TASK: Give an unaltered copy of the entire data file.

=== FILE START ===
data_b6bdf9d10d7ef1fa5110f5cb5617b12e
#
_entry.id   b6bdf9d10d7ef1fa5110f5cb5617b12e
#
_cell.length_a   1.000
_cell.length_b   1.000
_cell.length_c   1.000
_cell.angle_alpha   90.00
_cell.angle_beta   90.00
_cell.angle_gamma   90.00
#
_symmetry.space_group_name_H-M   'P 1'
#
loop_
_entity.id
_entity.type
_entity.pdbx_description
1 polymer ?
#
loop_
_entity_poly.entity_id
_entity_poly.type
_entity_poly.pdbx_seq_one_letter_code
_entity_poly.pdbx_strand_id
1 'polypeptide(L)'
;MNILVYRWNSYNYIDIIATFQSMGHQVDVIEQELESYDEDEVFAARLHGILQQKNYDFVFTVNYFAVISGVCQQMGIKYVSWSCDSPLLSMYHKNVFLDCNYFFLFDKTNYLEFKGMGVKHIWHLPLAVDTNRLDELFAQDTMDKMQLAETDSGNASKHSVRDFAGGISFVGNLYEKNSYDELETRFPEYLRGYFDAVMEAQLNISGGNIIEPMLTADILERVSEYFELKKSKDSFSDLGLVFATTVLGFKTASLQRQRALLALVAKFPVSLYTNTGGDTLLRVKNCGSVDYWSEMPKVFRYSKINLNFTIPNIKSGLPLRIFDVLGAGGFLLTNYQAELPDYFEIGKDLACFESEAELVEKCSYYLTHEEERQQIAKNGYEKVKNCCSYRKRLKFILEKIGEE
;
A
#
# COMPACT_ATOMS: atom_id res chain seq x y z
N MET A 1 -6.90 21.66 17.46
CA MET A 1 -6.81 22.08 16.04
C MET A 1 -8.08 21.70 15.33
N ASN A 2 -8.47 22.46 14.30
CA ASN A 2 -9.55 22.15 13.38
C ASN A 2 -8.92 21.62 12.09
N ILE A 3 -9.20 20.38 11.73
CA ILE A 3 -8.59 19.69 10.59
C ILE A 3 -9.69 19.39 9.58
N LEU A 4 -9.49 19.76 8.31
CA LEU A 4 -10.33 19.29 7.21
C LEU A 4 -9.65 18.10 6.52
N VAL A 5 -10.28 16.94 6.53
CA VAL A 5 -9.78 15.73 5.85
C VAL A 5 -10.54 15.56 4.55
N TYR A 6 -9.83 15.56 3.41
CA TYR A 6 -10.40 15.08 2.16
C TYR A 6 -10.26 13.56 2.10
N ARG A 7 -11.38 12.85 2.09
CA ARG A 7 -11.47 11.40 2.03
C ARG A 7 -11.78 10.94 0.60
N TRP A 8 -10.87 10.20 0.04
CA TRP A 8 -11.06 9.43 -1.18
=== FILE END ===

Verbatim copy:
data_b6bdf9d10d7ef1fa5110f5cb5617b12e
#
_entry.id   b6bdf9d10d7ef1fa5110f5cb5617b12e
#
_cell.length_a   1.000
_cell.length_b   1.000
_cell.length_c   1.000
_cell.angle_alpha   90.00
_cell.angle_beta   90.00
_cell.angle_gamma   90.00
#
_symmetry.space_group_name_H-M   'P 1'
#
loop_
_entity.id
_entity.type
_entity.pdbx_description
1 polymer ?
#
loop_
_entity_poly.entity_id
_entity_poly.type
_entity_poly.pdbx_seq_one_letter_code
_entity_poly.pdbx_strand_id
1 'polypeptide(L)'
;MNILVYRWNSYNYIDIIATFQSMGHQVDVIEQELESYDEDEVFAARLHGILQQKNYDFVFTVNYFAVISGVCQQMGIKYVSWSCDSPLLSMYHKNVFLDCNYFFLFDKTNYLEFKGMGVKHIWHLPLAVDTNRLDELFAQDTMDKMQLAETDSGNASKHSVRDFAGGISFVGNLYEKNSYDELETRFPEYLRGYFDAVMEAQLNISGGNIIEPMLTADILERVSEYFELKKSKDSFSDLGLVFATTVLGFKTASLQRQRALLALVAKFPVSLYTNTGGDTLLRVKNCGSVDYWSEMPKVFRYSKINLNFTIPNIKSGLPLRIFDVLGAGGFLLTNYQAELPDYFEIGKDLACFESEAELVEKCSYYLTHEEERQQIAKNGYEKVKNCCSYRKRLKFILEKIGEE
;
A
#
# COMPACT_ATOMS: atom_id res chain seq x y z
N MET A 1 -6.90 21.66 17.46
CA MET A 1 -6.81 22.08 16.04
C MET A 1 -8.08 21.70 15.33
N ASN A 2 -8.47 22.46 14.30
CA ASN A 2 -9.55 22.15 13.38
C ASN A 2 -8.92 21.62 12.09
N ILE A 3 -9.20 20.38 11.73
CA ILE A 3 -8.59 19.69 10.59
C ILE A 3 -9.69 19.39 9.58
N LEU A 4 -9.49 19.76 8.31
CA LEU A 4 -10.33 19.29 7.21
C LEU A 4 -9.65 18.10 6.52
N VAL A 5 -10.28 16.94 6.53
CA VAL A 5 -9.78 15.73 5.85
C VAL A 5 -10.54 15.56 4.55
N TYR A 6 -9.83 15.56 3.41
CA TYR A 6 -10.40 15.08 2.16
C TYR A 6 -10.26 13.56 2.10
N ARG A 7 -11.38 12.85 2.09
CA ARG A 7 -11.47 11.40 2.03
C ARG A 7 -11.78 10.94 0.60
N TRP A 8 -10.87 10.20 0.04
CA TRP A 8 -11.06 9.43 -1.18